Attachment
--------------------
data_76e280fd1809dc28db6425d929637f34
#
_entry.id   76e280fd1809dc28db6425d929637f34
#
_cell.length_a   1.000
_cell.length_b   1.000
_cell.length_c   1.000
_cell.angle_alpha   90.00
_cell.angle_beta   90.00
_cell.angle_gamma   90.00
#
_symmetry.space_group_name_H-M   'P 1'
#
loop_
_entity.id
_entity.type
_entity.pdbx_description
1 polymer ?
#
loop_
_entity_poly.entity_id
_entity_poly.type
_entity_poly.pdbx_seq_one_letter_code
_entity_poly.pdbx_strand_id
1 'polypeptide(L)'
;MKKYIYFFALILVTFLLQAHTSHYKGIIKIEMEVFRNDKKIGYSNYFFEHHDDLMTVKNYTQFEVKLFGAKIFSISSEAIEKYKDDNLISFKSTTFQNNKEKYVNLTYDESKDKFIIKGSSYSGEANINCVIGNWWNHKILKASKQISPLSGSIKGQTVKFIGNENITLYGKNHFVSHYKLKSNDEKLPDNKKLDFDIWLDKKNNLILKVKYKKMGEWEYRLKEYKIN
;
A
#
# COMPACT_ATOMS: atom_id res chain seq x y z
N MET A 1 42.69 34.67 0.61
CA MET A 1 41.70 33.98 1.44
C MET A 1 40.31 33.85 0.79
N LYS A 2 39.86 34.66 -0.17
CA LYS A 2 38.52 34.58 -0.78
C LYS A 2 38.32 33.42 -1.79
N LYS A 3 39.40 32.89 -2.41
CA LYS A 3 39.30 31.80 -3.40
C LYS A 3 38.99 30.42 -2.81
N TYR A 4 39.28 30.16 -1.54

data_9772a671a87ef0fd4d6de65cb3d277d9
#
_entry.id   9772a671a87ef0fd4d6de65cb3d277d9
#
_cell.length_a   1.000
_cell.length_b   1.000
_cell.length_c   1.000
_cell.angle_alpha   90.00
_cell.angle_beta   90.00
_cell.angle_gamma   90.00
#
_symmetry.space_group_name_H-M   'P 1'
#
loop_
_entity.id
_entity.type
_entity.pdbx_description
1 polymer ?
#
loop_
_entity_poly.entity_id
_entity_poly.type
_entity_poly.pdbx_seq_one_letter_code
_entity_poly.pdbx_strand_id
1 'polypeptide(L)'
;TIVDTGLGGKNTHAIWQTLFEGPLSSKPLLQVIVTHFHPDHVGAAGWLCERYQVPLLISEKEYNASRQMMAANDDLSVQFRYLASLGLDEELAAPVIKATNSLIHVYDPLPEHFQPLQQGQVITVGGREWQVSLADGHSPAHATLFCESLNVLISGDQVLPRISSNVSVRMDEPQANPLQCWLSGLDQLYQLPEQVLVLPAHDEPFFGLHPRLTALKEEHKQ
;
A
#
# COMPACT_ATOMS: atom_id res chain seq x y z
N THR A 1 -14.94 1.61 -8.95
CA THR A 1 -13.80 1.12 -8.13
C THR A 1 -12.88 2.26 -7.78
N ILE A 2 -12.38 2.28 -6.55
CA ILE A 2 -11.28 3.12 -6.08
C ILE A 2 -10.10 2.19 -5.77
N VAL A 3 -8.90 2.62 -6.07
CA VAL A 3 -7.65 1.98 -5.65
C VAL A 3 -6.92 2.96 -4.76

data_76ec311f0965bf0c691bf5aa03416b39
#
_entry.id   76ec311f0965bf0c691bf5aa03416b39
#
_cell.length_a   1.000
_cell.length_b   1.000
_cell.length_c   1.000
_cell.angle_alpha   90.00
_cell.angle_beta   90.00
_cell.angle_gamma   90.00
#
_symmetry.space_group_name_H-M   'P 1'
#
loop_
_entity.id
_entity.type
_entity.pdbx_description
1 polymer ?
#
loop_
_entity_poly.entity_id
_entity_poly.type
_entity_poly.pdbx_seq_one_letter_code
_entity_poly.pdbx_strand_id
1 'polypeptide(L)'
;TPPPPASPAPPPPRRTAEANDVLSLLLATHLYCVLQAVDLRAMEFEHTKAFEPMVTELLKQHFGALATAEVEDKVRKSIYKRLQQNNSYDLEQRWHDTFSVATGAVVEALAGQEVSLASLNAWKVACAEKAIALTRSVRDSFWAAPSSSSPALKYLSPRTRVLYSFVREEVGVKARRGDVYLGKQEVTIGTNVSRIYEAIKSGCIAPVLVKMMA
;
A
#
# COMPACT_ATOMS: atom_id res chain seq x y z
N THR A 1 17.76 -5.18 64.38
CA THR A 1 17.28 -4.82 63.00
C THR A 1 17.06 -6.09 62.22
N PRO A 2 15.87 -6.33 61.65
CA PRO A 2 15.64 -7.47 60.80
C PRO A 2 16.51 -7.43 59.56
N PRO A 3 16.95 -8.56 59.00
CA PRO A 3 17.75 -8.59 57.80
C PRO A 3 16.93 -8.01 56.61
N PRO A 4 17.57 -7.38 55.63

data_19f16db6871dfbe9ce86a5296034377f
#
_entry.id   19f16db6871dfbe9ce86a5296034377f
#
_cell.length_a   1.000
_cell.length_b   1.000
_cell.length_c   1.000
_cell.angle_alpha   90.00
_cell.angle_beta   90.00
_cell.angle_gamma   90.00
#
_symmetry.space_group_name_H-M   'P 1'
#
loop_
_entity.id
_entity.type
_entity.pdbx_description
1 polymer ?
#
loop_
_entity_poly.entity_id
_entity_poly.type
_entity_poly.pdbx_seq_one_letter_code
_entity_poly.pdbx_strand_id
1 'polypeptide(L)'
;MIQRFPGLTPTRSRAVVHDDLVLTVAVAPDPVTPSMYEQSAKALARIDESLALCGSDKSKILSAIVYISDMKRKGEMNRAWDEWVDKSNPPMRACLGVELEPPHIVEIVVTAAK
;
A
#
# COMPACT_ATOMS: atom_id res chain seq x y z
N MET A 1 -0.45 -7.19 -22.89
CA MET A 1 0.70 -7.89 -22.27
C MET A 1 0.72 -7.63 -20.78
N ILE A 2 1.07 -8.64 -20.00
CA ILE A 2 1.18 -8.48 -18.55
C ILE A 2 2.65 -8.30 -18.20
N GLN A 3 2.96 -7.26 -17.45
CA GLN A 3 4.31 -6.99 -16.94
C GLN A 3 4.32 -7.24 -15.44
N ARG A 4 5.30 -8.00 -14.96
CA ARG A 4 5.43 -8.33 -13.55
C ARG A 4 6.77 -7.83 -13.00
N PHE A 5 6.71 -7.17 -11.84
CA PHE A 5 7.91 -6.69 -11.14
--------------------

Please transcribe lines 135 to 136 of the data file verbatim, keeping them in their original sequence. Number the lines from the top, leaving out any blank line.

_entity.type
_entity.pdbx_description